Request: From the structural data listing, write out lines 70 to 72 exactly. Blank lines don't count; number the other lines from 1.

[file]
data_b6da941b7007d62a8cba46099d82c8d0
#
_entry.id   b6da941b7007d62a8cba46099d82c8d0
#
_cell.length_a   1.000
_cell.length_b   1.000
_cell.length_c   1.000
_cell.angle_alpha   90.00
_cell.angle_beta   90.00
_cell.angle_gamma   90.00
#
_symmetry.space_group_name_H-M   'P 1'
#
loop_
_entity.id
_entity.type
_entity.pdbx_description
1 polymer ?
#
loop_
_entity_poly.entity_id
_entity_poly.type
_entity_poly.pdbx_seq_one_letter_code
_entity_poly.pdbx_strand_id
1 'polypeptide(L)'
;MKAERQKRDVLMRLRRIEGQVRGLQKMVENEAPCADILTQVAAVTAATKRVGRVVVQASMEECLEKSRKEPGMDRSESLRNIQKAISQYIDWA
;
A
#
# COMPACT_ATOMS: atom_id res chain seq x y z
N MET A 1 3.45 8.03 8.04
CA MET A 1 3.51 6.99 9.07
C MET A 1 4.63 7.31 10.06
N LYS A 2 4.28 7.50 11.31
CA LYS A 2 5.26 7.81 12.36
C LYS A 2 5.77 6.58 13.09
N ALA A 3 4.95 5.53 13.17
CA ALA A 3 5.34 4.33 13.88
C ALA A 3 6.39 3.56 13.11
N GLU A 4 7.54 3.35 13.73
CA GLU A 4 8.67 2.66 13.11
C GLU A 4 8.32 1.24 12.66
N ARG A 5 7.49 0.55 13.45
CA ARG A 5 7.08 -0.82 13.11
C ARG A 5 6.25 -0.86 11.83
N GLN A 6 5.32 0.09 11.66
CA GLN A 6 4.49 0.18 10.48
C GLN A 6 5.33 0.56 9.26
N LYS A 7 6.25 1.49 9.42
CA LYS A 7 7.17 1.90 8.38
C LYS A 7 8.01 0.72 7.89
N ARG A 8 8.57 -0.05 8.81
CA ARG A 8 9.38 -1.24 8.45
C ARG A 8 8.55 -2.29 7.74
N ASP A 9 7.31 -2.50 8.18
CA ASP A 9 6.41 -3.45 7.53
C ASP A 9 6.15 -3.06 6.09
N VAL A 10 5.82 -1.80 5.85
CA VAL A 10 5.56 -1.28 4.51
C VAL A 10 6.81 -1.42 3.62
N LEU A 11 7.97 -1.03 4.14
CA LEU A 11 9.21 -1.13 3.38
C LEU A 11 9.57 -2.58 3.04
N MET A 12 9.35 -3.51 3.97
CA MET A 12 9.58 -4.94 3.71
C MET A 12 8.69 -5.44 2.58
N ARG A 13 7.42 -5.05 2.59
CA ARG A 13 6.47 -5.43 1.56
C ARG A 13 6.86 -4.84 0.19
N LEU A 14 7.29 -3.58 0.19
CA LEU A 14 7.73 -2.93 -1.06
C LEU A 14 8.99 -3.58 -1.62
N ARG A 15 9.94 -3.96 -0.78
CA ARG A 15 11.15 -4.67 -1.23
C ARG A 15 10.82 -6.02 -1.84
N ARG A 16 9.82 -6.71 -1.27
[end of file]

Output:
N LEU A 14 7.29 -3.58 0.19
CA LEU A 14 7.73 -2.93 -1.06
C LEU A 14 8.99 -3.58 -1.62